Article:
Many physicians fail to disclose risks of heart procedure to patients: 5 things to know

Patients with stable coronary disease who are undergoing percutaneous coronary intervention are frequently misinformed about the risks and benefits of the procedure by their physician, according to a study published in JAMA Internal Medicine.

Researchers conducted a cross-sectional study to analyze recorded conversations between Aug. 1, 2008, and Aug. 31, 2012, among adults with known or suspected stable coronary disease and their physicians at outpatient cardiology practices. The researchers were listening to the recordings to measure how often the physicians discussed all seven elements of informed decision-making pertinent to undergoing angiography and possible PCI.

Listed below are five things to know about the study findings.

1. Out of 59 conversations conducted by 23 cardiologists, only two included all seven elements of informed decision-making.

2. Eight cardiologists, or roughly 14 percent, met a more limited definition of procedure, alternatives and risks.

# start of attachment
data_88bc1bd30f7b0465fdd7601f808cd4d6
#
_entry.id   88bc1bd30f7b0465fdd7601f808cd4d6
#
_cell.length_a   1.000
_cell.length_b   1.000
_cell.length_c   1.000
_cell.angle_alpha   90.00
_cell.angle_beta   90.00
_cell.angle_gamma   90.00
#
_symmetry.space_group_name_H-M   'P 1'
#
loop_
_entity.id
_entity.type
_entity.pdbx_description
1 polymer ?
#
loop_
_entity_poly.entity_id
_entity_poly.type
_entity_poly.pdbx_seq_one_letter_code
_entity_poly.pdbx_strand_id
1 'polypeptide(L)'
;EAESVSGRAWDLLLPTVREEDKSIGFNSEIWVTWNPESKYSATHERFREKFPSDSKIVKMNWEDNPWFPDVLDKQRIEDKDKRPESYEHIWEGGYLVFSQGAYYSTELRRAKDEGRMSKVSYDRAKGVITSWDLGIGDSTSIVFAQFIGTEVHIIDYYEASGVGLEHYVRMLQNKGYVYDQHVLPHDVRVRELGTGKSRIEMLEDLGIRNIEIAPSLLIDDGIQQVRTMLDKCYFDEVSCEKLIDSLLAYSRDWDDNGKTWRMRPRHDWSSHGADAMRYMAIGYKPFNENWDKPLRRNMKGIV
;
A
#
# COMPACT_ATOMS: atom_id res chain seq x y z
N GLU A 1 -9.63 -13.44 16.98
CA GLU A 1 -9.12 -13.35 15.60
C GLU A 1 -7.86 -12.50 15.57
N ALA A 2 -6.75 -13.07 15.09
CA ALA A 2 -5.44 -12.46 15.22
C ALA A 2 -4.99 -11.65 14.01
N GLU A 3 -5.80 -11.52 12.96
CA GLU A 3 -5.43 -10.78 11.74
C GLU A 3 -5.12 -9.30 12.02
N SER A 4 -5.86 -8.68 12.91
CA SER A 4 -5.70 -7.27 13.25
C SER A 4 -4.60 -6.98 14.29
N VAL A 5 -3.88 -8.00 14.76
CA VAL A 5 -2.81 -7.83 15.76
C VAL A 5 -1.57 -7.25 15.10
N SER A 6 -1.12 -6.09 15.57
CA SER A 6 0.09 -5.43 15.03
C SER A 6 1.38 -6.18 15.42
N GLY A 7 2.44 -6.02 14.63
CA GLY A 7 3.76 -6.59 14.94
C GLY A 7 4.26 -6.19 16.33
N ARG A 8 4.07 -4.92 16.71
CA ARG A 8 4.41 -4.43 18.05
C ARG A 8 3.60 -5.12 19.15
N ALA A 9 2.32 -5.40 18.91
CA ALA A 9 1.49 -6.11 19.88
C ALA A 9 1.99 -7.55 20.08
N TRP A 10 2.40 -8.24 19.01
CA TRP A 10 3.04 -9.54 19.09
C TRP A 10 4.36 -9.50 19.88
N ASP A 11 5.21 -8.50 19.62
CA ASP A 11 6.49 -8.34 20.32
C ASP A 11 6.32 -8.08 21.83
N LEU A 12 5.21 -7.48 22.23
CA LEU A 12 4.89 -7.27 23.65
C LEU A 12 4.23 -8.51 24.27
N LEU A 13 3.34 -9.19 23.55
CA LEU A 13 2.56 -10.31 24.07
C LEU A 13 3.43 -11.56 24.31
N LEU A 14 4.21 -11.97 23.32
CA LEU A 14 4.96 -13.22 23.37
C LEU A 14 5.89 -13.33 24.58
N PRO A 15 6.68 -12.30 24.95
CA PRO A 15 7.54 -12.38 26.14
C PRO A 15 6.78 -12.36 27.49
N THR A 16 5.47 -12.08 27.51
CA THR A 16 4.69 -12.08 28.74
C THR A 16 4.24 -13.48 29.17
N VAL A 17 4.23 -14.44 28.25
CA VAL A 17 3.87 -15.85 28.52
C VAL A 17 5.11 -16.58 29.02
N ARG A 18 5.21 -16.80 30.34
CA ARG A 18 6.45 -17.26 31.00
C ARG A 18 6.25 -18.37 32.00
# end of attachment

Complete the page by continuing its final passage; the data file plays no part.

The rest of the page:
3. Patients who were better informed of the possible risks and benefits were less likely to choose to undergo angiography and possible PCI.

4. Specific elements significantly associated with a patient not choosing angiography and possible PCI included discussion of uncertainty, patient's role, exploration of alternatives and exploration of patient preferences.

5. Neither the presence of angina nor severity of symptoms was associated with choosing angiography and possible PCI.

"When you are facing a decision that has a number of consequences one way or the other, there are a number of issues that you are supposed to address and we found, overall, that very few conversations had all the elements," Michael Rothberg, MD, of the Center for Value-Based Care Research at Cleveland Clinic, told Reuters Health.



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